Week 4: Take a Break and Play!

We have covered a lot of ground over the last few weeks. This week is intended as a catch up week and to give you time to play with some of the tools you have been learning about.

By now you should be feeling comfortable with creating a post on your blog. Please take the time to look at some of your colleagues’ blogs and add comments. One of the best things about blogs is the ability to create community around topics and issues. Another fun thing to do is to create an online avatar which will be used on your blog and when you post on other’s blogs. You could also play with the look of your blog.

There are so many fun sites on the Web. Listed below are some fun things you can play with, if you have time.  The tools were selected, tested and compiled using two great sources of recommended Web 2.0 learning tools:

Larry Ferlazzo’s Websites of the Day

The American Library Association’s Top 25 Websites for Teaching and Learning

More tools to play with!

Zooburst for digital storytelling. Students create interactive pop-up books.

 Tagxedo – similar to Wordle, but with additional styling options.  Click the thumbnail to see a sample made in seconds, using the URL of this blog.

 

Educaplay – allows teachers to create multimedia teaching activities.

Photocollect – multiple users upload photos to a shared photo album.  Seems like a great way to gather all those different photos people take at an event!

Knovio – add video or audio to PowerPoint presentations and then share.

Remember, play is learning. We need to give ourselves permission to explore and try things. This is just one way to model being a lifelong learner to our students.

Week 3: Presentation Tools

When you’re looking for a great way to integrate web 2.0 technology into the learning experiences of teachers and students, these tools provide versatile, creative options to enhance presentations and to collaborate with a wide audience. This week, you can try out two excellent tools, VoiceThread and Jing. Choose 1 or try them both!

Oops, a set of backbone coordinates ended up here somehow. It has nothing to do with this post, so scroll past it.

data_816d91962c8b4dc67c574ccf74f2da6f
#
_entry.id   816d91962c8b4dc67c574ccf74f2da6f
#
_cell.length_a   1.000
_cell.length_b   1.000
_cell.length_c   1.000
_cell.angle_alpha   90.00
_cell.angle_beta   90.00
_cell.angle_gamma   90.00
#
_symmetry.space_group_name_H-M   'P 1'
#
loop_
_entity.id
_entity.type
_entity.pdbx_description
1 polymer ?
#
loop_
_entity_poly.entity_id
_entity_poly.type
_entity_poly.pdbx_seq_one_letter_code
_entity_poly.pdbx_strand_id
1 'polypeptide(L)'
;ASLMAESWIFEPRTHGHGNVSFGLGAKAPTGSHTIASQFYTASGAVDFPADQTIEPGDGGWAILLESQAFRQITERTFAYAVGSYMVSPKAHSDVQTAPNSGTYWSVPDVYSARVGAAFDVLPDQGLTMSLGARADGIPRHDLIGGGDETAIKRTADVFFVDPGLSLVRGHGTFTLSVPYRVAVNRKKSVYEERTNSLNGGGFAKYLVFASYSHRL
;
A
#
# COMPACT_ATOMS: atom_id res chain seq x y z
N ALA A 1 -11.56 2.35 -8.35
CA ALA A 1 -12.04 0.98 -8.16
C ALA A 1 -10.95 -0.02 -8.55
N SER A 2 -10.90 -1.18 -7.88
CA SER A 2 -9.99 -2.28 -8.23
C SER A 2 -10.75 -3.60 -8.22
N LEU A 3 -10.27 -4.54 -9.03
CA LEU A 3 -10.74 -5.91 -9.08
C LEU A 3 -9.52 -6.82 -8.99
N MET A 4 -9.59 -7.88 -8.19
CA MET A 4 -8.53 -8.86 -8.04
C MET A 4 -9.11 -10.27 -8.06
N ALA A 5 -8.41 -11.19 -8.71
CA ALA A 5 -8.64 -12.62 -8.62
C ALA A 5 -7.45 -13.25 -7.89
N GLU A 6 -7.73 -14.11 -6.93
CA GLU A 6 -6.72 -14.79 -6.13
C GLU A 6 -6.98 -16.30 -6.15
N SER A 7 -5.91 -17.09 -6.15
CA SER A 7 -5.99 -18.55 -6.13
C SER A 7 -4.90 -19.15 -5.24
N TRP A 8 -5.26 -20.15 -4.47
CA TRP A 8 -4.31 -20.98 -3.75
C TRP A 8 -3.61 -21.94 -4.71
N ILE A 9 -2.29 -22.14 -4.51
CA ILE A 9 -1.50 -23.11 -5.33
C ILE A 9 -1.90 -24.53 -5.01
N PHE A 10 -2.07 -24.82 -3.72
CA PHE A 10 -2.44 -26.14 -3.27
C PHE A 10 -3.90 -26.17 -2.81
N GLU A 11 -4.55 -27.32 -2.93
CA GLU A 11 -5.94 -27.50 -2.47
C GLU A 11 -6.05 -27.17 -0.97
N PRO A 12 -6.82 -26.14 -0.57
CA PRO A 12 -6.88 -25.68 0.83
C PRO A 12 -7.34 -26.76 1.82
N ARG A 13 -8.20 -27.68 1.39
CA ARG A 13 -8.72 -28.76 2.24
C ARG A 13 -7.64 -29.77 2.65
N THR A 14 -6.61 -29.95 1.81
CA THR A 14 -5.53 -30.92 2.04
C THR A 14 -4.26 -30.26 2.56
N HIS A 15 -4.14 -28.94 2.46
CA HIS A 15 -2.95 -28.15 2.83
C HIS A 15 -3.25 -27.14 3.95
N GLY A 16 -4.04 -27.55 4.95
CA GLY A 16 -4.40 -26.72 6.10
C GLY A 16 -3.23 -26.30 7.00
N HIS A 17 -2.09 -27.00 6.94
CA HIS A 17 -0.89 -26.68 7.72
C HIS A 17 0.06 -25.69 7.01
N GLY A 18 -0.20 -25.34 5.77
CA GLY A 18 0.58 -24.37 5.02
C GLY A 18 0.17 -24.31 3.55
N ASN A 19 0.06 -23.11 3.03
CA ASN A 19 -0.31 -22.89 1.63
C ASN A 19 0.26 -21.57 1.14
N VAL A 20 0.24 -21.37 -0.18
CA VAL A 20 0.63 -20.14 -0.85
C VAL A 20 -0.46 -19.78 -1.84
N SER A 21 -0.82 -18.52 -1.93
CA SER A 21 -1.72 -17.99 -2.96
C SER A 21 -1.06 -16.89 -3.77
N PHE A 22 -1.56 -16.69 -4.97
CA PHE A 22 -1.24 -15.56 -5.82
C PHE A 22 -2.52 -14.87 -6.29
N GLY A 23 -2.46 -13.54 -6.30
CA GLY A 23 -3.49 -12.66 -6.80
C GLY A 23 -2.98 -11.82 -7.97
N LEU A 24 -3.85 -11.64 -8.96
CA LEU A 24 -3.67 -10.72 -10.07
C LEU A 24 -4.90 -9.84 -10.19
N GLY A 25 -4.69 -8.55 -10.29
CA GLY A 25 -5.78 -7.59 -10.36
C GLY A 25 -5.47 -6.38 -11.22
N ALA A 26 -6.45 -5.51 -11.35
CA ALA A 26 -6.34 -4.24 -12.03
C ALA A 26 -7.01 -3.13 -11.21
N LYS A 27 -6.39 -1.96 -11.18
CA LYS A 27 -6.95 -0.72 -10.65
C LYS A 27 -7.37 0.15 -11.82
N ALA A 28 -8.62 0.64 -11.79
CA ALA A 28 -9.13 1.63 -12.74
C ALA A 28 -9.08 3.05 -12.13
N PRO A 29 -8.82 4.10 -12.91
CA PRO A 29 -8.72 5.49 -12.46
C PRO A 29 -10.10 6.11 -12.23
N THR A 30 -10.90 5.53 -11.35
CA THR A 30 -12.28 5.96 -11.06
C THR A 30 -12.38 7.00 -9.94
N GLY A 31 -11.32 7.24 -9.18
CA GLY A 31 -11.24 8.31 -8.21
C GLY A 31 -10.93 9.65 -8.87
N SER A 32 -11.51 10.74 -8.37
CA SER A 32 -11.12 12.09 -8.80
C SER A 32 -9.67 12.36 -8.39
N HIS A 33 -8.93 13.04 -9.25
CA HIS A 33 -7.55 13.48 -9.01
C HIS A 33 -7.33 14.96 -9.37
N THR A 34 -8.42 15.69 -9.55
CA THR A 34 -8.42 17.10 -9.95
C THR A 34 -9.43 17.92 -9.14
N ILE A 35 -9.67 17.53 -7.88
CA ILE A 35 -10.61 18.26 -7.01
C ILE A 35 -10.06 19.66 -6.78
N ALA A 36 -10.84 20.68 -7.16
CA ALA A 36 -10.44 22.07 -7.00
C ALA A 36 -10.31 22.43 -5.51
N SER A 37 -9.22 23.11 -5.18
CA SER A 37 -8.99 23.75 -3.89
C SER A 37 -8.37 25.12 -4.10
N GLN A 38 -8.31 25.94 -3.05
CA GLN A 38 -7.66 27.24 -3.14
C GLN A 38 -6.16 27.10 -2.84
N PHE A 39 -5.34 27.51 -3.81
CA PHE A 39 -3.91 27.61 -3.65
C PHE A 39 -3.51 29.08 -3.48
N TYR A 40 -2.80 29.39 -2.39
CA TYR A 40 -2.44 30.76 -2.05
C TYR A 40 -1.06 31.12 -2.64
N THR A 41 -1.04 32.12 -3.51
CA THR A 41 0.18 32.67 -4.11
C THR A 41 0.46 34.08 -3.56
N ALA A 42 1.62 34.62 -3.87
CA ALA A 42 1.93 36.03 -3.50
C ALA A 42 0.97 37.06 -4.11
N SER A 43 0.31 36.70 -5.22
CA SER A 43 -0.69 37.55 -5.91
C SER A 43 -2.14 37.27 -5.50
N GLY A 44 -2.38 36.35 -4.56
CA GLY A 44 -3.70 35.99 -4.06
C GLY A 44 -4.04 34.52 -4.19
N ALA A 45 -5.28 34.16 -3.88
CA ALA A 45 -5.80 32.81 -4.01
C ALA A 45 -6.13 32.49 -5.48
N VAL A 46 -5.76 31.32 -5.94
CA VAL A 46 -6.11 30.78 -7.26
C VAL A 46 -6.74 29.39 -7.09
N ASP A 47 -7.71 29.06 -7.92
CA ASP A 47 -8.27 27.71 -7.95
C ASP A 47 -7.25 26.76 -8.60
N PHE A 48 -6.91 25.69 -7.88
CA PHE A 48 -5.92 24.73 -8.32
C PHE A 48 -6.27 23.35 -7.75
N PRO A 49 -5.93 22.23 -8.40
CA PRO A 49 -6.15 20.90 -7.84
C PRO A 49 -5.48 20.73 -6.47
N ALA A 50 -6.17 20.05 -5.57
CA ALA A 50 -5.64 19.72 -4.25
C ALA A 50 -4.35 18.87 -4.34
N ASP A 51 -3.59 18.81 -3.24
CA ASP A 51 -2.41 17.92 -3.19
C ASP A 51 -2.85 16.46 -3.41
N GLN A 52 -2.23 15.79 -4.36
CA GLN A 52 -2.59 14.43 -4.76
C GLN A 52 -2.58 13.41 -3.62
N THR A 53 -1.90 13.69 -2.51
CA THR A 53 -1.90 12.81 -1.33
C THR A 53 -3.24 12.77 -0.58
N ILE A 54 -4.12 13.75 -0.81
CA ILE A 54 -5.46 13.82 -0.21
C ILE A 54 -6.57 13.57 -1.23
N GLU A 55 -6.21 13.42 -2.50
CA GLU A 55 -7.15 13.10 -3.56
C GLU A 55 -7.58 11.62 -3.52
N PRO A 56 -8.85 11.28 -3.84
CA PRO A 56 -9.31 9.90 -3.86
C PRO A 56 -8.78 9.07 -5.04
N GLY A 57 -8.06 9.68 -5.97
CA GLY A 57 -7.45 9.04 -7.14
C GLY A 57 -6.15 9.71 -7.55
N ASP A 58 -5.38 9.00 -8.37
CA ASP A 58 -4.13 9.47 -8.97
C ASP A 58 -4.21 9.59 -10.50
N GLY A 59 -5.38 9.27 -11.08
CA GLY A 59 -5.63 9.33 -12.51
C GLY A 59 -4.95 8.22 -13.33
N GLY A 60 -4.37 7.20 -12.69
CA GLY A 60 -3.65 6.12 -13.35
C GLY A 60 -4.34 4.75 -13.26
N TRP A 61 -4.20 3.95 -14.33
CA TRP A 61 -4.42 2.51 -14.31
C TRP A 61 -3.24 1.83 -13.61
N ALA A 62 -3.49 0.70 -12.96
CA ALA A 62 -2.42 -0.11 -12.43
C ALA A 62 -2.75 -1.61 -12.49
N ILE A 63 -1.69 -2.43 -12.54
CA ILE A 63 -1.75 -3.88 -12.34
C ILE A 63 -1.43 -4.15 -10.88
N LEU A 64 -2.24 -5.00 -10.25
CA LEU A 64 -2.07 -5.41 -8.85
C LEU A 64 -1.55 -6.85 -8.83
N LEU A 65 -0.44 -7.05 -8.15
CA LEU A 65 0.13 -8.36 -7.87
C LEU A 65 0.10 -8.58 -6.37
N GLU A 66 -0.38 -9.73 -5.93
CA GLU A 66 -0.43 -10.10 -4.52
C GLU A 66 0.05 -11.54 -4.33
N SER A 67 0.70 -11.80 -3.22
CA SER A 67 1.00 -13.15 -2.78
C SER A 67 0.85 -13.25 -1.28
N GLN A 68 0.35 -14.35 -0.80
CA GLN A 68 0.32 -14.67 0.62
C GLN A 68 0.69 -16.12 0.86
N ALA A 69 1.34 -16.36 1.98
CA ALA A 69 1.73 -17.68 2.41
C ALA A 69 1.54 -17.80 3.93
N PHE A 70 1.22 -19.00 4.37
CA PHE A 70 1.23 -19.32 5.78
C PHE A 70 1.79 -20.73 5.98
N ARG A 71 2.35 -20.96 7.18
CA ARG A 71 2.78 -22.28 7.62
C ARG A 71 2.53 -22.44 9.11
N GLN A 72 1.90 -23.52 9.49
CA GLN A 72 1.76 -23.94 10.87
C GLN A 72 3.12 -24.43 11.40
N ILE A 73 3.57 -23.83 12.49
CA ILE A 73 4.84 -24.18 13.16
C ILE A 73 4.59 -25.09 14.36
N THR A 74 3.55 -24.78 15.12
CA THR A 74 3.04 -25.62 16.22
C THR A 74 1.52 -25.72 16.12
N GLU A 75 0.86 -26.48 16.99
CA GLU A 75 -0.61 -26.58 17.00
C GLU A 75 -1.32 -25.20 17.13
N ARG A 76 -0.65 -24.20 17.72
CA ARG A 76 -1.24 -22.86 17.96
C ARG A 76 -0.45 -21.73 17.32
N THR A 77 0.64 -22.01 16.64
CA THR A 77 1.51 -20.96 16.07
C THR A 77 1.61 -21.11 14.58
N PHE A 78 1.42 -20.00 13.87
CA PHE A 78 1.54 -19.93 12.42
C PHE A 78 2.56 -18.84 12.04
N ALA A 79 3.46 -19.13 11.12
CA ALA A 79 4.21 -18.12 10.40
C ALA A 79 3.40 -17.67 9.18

• VoiceThread


VoiceThread is a tool that allows people anywhere to join in an asynchronous, online multimedia conversation. It is an easy and fun way for teachers and students to create, collaborate, share, debate, and reflect on their learning.

The Basics:

Click on the picture below to see a quick overview of what a VoiceThread is and how it works and some examples of that people are doing with this great tool! 

 Click here for some great examples of using VoiceThread with students of all ages.

Your turn!  Get started on your tasks:

1. Sign up for a VoiceThread account
Once you register, you’ll be directed to the page shown below, where you will find simple steps for creating your first VoiceThread. Watch some of the videos or head straight to the Create tab to dive right in!

 

2. Create your first VoiceThread
3. Comment on it.
4. Share it with someone!
5. Blog about your experience

How are educators using VoiceThread?

Voicethread 4 Education is an extensive and informative source for examples of how teachers are using Voicethread.

Check out the Voicethread 4 Education’s Best Practices page for an excellent and thorough overview.

Teachers, particularly teachers of younger students, will appreciate this quick tutorial on how to make multiple identities, so that you can use one VoiceThread account for multiple users.  One class, one account.  Easy peasy.

Great tutorials:

Teacher training videos (another tutorial from Russell Stannard)

Extensive collection of video tutorials from beginner to advanced from tech integrationist and blogger, Jennifer Dorman.

Great tips and information from New Zealand educator Suzie Vesper

Even more information:

While VoiceThread is free tool, the people at VoiceThread also offer Ed.VoiceThread, a subscription based version designed specifically for K-12 educators.

Scholarly articles on the use of Voicethread in education

And now for…

Jing 

What is it?
Jing is a free online screensharing tool; it allows you to record a video of up to 5-minutes of anything you want to share that is on your computer screen. You can also use Jing to take still images of your desktop and to highlight, add text and annotate those images.

The Basics:

Jing is super easy to use!  Here’s the 1 minute quick tour.

Jing in the classroom:

Educators are discovering fun and effective ways to use Jing in the classroom. Find out more here:

Slideshow

• Check out this video.  Educator Russell Stannard loves Jing for language learners.

Your turn!  Get started on your tasks:

1. Explore the interactive tutorial from Techsmith, the creators of Jing.
(You will need to have Adobe Flash Player downloaded on your computer to be able to use the interactive tutorials.

Interactive tutorials:
Mac
Windows

If you don’t have Adobe Flash Player, try the tutorials below:

  • TechSmith provides over 20 training videos for beginning and advanced users of Jing!

2. Download the free version of Jing http://www.techsmith.com/download/jing/default.asp
3. Capture a screen image. Annotate it. Save it. OR create a Jing video.
4. Share your annotated image or video on your blog by sharing the link or embedding it.

Have fun!